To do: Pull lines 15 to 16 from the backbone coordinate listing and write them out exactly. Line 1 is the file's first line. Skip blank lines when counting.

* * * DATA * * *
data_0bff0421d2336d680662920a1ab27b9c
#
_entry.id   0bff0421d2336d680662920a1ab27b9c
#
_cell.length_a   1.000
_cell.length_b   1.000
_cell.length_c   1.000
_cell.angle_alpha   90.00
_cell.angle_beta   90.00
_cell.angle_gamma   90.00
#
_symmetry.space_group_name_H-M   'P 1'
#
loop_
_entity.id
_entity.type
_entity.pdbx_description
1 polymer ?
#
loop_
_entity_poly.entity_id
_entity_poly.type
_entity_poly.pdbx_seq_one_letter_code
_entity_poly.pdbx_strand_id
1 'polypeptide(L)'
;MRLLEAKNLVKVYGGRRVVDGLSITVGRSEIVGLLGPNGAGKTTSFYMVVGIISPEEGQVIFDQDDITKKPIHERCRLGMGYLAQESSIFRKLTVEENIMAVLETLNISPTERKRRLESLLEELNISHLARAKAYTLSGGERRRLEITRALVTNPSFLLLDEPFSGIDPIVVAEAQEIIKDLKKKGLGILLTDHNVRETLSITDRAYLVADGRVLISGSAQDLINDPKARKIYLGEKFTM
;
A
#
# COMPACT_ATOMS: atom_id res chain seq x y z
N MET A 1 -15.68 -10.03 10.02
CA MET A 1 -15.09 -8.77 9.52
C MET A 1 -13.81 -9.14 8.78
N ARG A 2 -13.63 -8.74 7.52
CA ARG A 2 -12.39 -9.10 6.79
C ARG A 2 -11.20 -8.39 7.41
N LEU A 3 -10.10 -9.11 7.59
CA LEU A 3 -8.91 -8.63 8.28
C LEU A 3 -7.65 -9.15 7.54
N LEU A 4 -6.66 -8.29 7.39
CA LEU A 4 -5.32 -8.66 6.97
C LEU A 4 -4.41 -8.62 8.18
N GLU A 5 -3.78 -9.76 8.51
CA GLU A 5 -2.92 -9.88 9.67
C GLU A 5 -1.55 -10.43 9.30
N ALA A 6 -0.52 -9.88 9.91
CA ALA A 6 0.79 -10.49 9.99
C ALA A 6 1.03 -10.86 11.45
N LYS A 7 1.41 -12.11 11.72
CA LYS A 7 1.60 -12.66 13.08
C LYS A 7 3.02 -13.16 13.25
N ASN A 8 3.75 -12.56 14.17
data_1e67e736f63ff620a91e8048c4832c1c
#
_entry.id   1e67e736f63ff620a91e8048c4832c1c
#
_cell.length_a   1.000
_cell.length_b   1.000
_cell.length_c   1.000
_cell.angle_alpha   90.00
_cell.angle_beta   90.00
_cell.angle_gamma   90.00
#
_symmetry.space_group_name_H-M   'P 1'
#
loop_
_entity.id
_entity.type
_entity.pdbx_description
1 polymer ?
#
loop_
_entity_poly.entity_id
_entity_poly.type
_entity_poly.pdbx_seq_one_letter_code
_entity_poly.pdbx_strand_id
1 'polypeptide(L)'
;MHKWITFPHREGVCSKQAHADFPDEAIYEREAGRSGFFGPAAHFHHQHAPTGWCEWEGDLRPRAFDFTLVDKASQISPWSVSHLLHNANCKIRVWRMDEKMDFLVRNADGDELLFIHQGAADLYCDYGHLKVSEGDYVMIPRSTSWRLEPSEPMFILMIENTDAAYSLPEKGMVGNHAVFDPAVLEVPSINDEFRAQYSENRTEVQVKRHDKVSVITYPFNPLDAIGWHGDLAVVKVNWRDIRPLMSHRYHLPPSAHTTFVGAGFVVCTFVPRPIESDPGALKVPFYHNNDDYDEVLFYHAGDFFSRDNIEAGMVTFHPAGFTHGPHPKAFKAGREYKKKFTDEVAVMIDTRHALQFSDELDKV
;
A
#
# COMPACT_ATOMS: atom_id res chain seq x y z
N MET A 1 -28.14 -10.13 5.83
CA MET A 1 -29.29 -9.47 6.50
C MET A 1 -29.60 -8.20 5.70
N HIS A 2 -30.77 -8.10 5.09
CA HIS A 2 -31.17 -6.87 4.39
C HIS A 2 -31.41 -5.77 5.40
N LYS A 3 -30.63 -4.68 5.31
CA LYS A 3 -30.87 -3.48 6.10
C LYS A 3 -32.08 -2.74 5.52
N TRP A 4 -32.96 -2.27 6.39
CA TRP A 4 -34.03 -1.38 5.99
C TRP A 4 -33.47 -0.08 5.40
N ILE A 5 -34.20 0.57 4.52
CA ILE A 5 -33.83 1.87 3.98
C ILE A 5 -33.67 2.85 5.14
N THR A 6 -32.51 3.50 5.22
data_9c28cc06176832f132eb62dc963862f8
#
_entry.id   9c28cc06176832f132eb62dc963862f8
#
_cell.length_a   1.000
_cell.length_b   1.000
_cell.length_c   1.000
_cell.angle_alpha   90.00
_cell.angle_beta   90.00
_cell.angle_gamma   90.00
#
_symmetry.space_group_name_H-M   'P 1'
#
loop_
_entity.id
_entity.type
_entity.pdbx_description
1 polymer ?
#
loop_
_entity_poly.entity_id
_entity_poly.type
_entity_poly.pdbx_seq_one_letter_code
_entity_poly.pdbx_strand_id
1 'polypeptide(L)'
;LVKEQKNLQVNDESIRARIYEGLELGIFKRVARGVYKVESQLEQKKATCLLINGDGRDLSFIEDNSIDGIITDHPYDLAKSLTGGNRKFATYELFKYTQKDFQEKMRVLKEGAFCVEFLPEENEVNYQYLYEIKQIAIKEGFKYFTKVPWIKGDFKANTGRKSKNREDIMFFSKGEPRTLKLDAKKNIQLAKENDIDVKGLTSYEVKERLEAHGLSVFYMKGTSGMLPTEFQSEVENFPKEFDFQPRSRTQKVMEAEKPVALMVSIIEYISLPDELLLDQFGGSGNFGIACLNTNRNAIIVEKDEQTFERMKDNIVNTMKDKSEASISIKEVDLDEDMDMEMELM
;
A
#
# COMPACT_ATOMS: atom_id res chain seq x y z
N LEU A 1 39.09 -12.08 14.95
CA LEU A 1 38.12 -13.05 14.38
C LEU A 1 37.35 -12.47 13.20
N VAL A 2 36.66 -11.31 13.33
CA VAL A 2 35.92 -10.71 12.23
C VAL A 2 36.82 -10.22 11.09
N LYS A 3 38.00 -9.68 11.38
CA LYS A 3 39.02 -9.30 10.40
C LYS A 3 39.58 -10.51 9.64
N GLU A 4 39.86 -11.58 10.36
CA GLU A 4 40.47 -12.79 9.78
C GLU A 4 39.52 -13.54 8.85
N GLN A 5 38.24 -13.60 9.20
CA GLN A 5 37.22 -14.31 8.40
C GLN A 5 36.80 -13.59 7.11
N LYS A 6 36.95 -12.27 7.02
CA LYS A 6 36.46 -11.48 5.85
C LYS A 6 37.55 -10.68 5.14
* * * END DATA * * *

_entity.id
_entity.type